"Can I come?"
We asked my friends, her parents, and they nodded: twenty minutes until supper, and the sun slipping down toward a hundred bays and bayous.
Out the door, across the road, under a quarter moon. "There's Venus," she said, pointing above the pines. My little hound leaped toward the bright planet, straining at the leash.
"Let's run!" and off we romped, careening across the field, toward the tree line, then back again, to the edge of the creek, running faster even as the light faded.
"Hello!" she called up the loving planet, as though inviting the wandering star to run with us. We circled and ran and galloped until we tumbled to the grass, even the puppy panting to stop.
"It is good to sit on the grass and look upon the moon," she said. "It's good," I said.
"Teach me something," I said, and so she told me about the planets (how one is tilted, how early observers thought this one was a comet), and about the moon that changes with such constancy.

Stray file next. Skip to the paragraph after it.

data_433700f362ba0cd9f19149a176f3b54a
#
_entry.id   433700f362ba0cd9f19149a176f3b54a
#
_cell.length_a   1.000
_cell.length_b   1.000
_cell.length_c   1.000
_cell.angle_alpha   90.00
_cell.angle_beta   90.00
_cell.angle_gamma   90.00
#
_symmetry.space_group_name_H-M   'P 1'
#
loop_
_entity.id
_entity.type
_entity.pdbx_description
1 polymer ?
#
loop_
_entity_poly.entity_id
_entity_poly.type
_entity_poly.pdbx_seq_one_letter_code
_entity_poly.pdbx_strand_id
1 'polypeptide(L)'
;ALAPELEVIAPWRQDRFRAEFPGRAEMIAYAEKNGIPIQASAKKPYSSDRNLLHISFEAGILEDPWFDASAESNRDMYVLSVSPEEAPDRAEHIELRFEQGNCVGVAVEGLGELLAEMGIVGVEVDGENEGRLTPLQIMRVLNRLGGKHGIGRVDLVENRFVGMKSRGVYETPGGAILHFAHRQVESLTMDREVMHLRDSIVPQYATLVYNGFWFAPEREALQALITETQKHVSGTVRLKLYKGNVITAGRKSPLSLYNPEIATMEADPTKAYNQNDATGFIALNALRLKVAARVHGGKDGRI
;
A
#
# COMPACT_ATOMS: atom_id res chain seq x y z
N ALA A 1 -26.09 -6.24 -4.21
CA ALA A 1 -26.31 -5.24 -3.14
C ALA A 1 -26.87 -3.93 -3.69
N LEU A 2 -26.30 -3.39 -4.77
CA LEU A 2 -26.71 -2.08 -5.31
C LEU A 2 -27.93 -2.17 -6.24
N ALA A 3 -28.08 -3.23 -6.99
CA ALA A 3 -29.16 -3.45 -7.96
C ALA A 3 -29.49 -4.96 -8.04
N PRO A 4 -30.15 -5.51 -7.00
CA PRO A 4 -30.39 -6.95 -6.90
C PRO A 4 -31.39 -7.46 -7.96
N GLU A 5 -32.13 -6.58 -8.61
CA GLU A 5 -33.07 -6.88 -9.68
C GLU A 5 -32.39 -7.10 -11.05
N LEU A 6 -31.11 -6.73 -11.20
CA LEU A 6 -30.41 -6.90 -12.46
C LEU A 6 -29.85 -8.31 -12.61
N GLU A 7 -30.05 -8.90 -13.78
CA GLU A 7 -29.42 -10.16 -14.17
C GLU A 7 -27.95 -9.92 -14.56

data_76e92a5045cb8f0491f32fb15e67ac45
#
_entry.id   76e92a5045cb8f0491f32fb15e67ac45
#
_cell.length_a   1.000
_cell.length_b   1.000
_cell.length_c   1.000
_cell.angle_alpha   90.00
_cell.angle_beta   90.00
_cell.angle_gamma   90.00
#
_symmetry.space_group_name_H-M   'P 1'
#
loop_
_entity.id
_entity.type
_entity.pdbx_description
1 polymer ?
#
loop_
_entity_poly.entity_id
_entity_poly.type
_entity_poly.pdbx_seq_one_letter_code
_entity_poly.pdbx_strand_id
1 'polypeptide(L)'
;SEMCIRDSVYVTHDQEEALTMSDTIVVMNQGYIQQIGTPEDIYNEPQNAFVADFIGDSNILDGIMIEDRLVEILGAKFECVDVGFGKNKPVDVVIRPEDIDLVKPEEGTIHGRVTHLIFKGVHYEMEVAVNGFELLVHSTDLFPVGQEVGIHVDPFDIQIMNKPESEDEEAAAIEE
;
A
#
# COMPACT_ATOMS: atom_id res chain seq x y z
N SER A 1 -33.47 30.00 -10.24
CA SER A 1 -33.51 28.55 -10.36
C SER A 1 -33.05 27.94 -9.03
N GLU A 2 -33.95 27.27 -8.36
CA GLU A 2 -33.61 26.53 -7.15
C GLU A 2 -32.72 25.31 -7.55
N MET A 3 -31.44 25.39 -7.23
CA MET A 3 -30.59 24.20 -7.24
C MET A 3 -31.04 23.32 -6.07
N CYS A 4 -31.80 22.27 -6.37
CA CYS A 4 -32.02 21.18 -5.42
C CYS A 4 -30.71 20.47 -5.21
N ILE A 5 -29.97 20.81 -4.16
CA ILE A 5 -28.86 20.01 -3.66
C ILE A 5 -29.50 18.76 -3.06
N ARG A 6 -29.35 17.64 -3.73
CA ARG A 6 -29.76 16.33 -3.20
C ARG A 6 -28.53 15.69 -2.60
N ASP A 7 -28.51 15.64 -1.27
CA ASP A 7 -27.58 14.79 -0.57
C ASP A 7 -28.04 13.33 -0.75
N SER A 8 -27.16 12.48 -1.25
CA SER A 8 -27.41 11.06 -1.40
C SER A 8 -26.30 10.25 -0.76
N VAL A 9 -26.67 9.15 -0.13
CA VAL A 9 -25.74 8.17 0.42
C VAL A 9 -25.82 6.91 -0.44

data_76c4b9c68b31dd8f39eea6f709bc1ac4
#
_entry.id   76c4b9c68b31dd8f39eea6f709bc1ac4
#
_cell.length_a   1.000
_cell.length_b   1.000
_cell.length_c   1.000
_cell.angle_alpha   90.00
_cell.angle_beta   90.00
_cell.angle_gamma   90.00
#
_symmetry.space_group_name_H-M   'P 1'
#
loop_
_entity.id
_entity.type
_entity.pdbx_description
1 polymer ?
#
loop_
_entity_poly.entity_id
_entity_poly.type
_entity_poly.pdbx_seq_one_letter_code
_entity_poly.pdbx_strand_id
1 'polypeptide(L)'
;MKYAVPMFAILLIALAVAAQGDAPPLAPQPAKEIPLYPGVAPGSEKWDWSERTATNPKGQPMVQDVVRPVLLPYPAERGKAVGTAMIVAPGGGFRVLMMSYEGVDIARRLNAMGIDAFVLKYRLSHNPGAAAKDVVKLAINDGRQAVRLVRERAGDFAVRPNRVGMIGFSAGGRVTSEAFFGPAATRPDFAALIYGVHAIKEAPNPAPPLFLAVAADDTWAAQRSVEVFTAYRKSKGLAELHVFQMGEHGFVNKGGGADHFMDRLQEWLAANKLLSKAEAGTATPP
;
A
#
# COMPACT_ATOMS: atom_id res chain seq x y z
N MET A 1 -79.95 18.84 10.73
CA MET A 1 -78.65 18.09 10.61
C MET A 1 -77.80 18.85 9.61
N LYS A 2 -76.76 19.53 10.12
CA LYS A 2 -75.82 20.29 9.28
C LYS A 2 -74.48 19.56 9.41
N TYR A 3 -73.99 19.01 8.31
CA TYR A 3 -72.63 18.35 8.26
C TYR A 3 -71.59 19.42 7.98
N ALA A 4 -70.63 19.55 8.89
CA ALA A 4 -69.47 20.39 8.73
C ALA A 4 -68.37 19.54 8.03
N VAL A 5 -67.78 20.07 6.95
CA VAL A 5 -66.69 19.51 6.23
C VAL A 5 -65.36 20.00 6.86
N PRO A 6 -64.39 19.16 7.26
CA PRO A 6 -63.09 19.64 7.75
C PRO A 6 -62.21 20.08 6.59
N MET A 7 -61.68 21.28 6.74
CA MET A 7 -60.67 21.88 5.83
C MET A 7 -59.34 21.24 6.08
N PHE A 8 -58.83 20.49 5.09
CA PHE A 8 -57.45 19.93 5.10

Before going inside, we took one more run, round the trees in a crazy orbit, and then I took her home.
If you are weary, go run with a six-year-old who has braids down her back and stars in her eyes. Go, take the hound and leave the work and romp under the waxing moon. Laugh in the cold air until your lungs hurt. Then take the child home, promise to come back with a new story to read, and turn toward your own house.
Remember, as you walk, that this this is advent, season of hope, and of peace, and of waiting. Ponder what it means to wait, and wonder what it is your heart hopes to see. Look up. Find that planet "kindling love in man," and smile to see she's running home with you.